Sunday Sermon – March 3, 2019

March 3, 2019 – Last Epiphany, Year C
Exodus 34:29-35; 2 Corinthians 3:12-4:2; Luke 9: 28-36
Robert C. Wisnewski, Jr.


It used to be that, at many weddings, the bride would wear a veil. She would process in with the veil covering her face and her face would remain covered until it was time for the couple to exchange their vows. Then the groom would take the veil and slip it over the bride’s head and then they would proceed with the vows and, later, the kiss of peace. You can start a wedding wearing a veil but you can’t get to the good part until the veil is removed.

Our lessons today speak of veils. Moses, after he had his famous meeting with God on the holy mountain, had to put on a veil when he spoke to the people because the presence of God had caused his face to shine in such a way that it was blinding to the people he was addressing. So, when Moses went back and forth to the mountain he took his veil off to talk with God and put his veil on to talk with the people.

Paul, as he addresses the Corinthians, references that veil and uses that image to speak of the difference between Moses and the Christ. Moses, Paul says in effect, is rather like a veil over the face of God while Christ unveils the face of God so that we may see it more clearly. The law that Moses represents gives us a glimpse of who God is and what God wants with us but it doesn’t show us the full beauty and power of God. Christ Jesus is God fully revealed, unveiled for us so that we might exchange vows, so that we might share the kiss of peace, so that we might enter into a lifelong covenant with God where we can be loved into being who we were created to be.

The law gives us a glimpse of God but veils God in a way. Glimpses are important. They prepare us to see, help us to get started. But glimpses are limited. Christ Jesus shows us the fullness of who God is and who we can be as we are loved by God.

Sometimes we settle for the veil. Sometimes we think that’s as close as we can get to God. God wants much more than that. God wants the face-to-face. God wants the exchange of vows, the kiss of peace, the covenant with us, where we can be loved into who we are meant to be.

Sometimes we attach ourselves to the veil instead of the face of God. Frankly that’s easier. Intimacy with just a human being is mighty hard. Intimacy with God is downright terrifying. It causes us to change and grow, it leads us to take tremendous risks, it takes all illusions of control and throws them aside, it makes us more generous than we’re comfortable being, it causes us to live for someone other than ourselves. When we focus on the veil, we can get by with just the form. Living into the substance is more challenging. But of course it is more life-giving. The substance is what our heart truly desires. But living with God face-to-face takes a little more work than living with the veil. With the veil, God is drawing us into something more complete. But, for the life-giving relationship  with God to evolve, we’ve got to allow ourselves to get past the veil.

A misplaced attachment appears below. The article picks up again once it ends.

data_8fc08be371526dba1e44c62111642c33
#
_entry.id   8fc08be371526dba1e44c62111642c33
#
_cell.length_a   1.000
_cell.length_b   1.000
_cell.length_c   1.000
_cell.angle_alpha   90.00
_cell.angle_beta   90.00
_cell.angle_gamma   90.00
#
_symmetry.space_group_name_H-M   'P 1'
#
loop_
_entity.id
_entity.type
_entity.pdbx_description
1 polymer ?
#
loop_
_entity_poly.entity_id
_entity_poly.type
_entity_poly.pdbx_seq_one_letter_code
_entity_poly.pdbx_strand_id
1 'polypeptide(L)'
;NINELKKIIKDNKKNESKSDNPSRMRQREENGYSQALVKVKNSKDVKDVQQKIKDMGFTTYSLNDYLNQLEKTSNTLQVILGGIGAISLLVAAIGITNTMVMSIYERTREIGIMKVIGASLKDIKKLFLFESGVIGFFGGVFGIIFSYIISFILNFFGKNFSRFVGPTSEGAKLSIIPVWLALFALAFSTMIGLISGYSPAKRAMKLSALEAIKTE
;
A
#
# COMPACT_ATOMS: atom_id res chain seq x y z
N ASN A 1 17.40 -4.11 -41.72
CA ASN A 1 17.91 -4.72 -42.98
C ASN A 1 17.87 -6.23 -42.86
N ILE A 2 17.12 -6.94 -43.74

The law – all the rules, our thoughts of how things are supposed to be, our sense of right and wrong according to our values, our means of determining who is in and who is out – the law, Paul reminds us, can keep us from experiencing the very presence of God. It can keep us from revealing that presence to others. The law was given to help us see that we cannot keep the law and we need God’s saving grace in our lives. But we settled for making life a competitive event where we basically left God out of the picture and settled for trying to look better than others.

How do you worship form over substance? Maybe the literal words of scripture keep you from seeing the spirit behind the words. Maybe the form of worship that we do here or your attachment to this physical space is really more important to you than a relationship with God. Maybe the gifts you have received in life are more important to you than the giver who has provided those gifts. May you settle for impressing others instead of being loved. We’ve all got our own veils to deal with.

Lent can be a time for us to discover the veils between us and God and a season where we can let those veils be lifted. The Church provides time-tested ways of engaging the love of Christ during Lent. First of all, we can show up and pay attention. Ash Wednesday is this Wednesday. We need to be in church. Every Sunday and Wednesday something life-giving will be offered. There is Eucharist on Tuesday and Thursday too, well worth attending. There are daily practices: reading scripture, reading our meditation booklet or another one, sitting quietly for 20 minutes, keeping a journal, moving more and eating and drinking less, writing a thank-you note every day, spending 15 minutes each day throwing things away that are cluttering your life. Many things qualify as a valid Lenten discipline. One reason we are encouraged to take up such actions is that they provide us an aisle in which we can examine the veils which separate us from God. Lent is nice long aisle and there is much to think about as we take the walk. Maybe by Easter we might better be able to see the love of God unveiled for us. This is my son, my Chosen; listen to him!